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Archive for the ‘gospel of mark’ Category

Here are a couple of videos which seek to explain some parallels between the gospel of Mark and Isaiah.

It is a little but rough and ready. The readings discussed are

Isaiah 40/Mark 1:1-3

Isaiah 48:20-49:11/ Mark 8:1-9,27-38

Isaiah 42:18-26/Mark 11:1-19

Isaiah 52:13-53:12/Mark 15:16-41

Part 1 of 2

Part 2 of 2

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Following on from the first Bible and Church Conference in London in 2009, the same three scholars unite together again to seek to confront head on the big questions about the reliability of the records about Jesus. These day conferences are aimed at equipping ordinary Christians to understand the historical basis of the Christian faith and to share it with confidence. It is on Sat June 12th 2010

The conference brings together experts to:

  • Expose false claims about the New Testament
  • Show how the New Testament can be trusted
  • Equip ordinary Christians to share their faith with confidence

In Bible and Church 2010 attendees will not only be presented with classic evidence for the faith, but also with previously unheard arguments for the reliability of the canonical gospels.

Evidence of Eyewitmesses
10:30 – 11:35 AM
Evidence of Manuscripts
12:00 – 1:05 PM
Evidence of History
2:15 – 3:20 PM
Your Turn!
3:45 – 4:45 PM

Waged: £5
Unwaged: £2.50

At
St Helen’s
Bishopsgate

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‘Can anyone be found who would prefer wasting away in pain dying limb by limb, or letting out his life drop by drop, rather than expiring once for all? Can any man be found willing to be fastened to the accursed tree, long sickly, already deformed, swelling with ugly weals on shoulders and chest, and drawing the breath of life amid long drawn-out agony? He would have many excuses for dying even before mounting the cross’  Seneca Dialogue 3 (De Ira I) 2.2.
γὰρ ὁ υἱὸς τοῦ ἀνθρώπου οὐκ ἦλθεν διακονηθῆναι ἀλλὰ διακονῆσαι καὶ δοῦναι τὴν ψυχὴν αὐτοῦ λύτρον ἀντὶ πολλῶν. Mark 10:45

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The Death of Jesus in the Gospel of Mark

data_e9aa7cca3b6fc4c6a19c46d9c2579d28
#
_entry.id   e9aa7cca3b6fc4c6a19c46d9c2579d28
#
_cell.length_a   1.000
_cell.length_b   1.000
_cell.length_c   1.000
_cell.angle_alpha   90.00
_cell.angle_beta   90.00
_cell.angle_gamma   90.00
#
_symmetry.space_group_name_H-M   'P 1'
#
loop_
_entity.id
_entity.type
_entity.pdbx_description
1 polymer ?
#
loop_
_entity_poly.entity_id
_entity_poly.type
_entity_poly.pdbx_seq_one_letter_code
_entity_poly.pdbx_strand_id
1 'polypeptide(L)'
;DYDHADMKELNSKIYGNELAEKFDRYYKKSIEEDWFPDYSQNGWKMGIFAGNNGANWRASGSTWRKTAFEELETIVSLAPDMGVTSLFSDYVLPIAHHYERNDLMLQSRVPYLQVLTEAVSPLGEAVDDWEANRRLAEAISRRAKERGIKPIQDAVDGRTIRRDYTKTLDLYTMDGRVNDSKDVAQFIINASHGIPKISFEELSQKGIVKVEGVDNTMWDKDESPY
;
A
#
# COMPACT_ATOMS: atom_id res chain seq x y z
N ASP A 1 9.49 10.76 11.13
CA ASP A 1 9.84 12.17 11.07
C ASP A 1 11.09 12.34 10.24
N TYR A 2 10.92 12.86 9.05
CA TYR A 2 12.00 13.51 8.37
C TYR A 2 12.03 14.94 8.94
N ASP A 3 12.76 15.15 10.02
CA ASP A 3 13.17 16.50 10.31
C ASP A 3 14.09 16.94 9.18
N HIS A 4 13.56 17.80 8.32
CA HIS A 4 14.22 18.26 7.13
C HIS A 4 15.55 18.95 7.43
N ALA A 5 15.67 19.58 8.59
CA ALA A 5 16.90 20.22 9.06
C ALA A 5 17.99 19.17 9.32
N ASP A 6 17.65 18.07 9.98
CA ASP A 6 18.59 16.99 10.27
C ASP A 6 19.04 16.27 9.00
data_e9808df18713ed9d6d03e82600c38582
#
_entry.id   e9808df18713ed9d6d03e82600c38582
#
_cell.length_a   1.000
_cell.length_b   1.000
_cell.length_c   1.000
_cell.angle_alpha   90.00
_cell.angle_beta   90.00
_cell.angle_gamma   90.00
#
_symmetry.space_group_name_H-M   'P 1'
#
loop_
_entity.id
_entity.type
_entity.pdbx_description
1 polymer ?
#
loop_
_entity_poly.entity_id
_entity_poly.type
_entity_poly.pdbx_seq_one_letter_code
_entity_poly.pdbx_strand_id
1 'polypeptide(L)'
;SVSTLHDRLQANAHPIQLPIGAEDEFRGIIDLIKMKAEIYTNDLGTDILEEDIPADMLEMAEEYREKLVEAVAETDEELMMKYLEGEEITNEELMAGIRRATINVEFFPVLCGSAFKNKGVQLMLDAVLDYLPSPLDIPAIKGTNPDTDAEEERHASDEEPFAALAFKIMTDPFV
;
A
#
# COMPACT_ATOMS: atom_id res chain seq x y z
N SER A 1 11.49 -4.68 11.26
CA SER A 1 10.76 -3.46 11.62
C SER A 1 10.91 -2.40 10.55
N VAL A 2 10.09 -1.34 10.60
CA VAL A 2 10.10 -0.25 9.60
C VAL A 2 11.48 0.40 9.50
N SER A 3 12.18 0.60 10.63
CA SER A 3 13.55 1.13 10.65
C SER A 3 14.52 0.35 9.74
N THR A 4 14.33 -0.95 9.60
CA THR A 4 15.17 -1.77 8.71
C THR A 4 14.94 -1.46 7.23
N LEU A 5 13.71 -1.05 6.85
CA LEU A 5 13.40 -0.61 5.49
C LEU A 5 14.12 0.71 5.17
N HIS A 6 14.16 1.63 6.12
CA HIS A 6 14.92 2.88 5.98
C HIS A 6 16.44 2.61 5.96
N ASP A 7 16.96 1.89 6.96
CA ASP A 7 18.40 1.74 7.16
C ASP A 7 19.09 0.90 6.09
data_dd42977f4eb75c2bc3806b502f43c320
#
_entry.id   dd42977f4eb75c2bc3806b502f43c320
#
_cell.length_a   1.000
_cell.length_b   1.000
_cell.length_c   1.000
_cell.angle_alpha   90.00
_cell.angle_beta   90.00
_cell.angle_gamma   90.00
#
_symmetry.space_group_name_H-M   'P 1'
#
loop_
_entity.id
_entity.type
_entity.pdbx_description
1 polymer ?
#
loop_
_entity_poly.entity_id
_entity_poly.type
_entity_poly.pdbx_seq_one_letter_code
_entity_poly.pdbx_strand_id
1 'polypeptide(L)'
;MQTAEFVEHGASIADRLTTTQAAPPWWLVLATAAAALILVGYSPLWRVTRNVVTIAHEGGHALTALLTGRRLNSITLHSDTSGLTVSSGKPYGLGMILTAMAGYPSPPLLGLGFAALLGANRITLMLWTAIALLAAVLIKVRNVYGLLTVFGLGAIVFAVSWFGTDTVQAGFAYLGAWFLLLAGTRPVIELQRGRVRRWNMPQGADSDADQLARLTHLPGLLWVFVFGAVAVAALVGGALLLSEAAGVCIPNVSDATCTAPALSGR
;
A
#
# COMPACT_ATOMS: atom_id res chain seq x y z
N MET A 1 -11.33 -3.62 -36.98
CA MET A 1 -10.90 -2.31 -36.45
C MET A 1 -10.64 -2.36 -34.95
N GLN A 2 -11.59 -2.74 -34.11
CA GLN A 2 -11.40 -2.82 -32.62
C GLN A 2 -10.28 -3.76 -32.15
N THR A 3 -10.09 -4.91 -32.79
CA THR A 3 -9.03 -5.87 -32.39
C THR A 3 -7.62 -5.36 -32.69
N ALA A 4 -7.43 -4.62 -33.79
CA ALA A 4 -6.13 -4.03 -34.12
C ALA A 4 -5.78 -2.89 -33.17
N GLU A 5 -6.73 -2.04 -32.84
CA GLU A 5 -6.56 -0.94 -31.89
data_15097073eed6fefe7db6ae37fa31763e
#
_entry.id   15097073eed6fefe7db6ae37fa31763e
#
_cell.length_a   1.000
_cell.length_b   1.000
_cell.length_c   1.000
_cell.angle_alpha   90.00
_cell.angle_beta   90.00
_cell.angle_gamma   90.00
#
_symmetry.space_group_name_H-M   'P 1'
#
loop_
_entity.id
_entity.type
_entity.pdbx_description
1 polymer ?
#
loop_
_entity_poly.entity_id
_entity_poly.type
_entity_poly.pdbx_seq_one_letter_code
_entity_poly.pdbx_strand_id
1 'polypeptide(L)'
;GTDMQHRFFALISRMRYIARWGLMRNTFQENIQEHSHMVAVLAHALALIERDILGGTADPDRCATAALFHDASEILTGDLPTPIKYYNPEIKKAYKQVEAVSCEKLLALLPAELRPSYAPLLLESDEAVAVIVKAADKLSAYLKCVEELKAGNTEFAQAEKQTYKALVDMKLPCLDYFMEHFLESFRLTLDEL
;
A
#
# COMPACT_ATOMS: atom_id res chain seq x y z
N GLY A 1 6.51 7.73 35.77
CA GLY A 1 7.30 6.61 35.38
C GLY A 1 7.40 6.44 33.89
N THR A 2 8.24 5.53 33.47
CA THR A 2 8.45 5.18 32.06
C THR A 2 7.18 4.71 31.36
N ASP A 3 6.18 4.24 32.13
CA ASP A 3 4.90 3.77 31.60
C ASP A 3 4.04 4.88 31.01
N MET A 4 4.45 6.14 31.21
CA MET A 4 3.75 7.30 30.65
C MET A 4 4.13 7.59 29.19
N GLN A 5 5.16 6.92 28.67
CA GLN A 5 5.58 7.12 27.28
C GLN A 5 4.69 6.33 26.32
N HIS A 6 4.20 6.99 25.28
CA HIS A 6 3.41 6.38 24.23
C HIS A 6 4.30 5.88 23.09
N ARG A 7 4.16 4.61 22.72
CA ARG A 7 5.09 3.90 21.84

The purpose of my last few months of research has been to explore, within the narrative of the gospel of Mark, the link between Jesus’ death and the Temple.  This link is clearly to be seen at the surface level of the passion narratives where the  Temple and the  cross are fused together in the closing stages of the Markan narrative. For instance, Jesus at his trial, which leads directly to his execution, is  falsely accused of saying that he would destroy the Temple sanctuary ( ναὸν) and replace it with another (14:58). This accusation is repeated during the crucifixion  in the form of mockery  (15:29) and at the point of death the link between Jesus’ death and the Temple is made explicit, ‘for a single instant…. we [the reader] are transplanted from Golgotha to the Temple area, and then back to Golgotha’ when the veil of the Temple was torn (ἐσχίσθη)  in two (15:38).

The attached paper (click on title above)  seeks to explore these themes.

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A few years ago, as I was applying to do ordination training and a research degree at Trinity College,  I read Tom Wright’s response to ‘Pierced for our Transgressions’. In this critique, in which he described the book as sub-biblical, he lamented the fact that discussion of the atonement often bypasses the Gospels and heads straight to the Pauline texts. It was this lament which provided a springboard for my own research. On arriving at Trinity, and in discussion with my supervisor, I began to look at Jesus’ death in the gospels. My first paper was an analysis of Mark 10:45 which opened my eyes to how much material I would need to cover. As the years have moved on my focus has moved from the historical Jesus to the Gospel of Mark. with a particular focus on  the death of Jesus in relation to the tribulation, Temple, and exile.   The road is long with many a winding turn….. The following video which I came across by friend and fellow blogger ‘The Bishop’ reminded and encouraged me as to the relevance of my research to the contemporary atonement debate and to the church.